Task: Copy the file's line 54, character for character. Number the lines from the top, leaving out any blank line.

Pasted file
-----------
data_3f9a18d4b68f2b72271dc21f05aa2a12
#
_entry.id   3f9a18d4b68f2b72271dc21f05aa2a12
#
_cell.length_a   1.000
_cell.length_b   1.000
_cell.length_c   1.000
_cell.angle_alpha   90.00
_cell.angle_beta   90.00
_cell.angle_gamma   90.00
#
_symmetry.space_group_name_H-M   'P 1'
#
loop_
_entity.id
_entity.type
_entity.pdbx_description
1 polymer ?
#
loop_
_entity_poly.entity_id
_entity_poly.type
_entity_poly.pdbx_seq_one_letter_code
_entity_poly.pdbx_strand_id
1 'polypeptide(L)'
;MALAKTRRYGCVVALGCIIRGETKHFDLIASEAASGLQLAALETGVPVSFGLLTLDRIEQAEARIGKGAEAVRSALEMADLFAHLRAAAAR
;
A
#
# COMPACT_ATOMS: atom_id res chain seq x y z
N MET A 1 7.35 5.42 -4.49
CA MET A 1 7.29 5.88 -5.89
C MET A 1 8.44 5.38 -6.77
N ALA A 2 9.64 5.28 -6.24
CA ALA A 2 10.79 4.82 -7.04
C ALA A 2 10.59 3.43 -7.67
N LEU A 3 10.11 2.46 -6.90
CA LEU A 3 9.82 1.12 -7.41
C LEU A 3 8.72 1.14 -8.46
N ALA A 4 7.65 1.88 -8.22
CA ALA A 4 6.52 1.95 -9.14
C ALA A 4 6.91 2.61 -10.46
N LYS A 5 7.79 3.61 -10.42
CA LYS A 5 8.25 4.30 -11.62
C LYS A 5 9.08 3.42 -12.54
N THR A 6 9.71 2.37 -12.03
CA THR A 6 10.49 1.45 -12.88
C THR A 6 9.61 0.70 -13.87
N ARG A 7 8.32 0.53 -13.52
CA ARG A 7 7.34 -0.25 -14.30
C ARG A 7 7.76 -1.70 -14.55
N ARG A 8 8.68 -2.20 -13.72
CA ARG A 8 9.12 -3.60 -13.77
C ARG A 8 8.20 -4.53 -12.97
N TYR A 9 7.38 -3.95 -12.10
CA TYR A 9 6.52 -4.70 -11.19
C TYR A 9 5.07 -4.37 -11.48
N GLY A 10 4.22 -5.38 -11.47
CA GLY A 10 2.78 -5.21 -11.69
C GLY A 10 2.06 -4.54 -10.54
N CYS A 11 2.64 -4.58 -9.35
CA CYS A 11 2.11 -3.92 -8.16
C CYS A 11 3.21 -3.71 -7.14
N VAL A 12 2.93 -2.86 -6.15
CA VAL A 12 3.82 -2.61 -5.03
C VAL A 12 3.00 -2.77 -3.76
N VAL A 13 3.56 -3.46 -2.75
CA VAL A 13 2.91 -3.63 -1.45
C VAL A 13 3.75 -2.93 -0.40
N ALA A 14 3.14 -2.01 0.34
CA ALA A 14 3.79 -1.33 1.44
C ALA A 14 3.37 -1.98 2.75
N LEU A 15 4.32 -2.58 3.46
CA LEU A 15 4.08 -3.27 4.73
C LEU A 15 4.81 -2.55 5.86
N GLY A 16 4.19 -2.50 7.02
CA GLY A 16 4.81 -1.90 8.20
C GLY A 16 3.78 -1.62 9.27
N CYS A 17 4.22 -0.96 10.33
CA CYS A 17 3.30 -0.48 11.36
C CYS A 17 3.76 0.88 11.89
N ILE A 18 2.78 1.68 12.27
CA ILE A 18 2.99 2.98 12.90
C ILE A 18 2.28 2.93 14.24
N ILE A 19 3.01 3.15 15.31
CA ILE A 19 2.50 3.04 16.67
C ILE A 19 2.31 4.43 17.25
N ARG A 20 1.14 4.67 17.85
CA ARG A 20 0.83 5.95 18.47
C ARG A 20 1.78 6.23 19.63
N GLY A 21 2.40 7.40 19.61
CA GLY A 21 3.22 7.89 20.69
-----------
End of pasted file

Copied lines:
C ARG A 8 8.20 -4.53 -12.97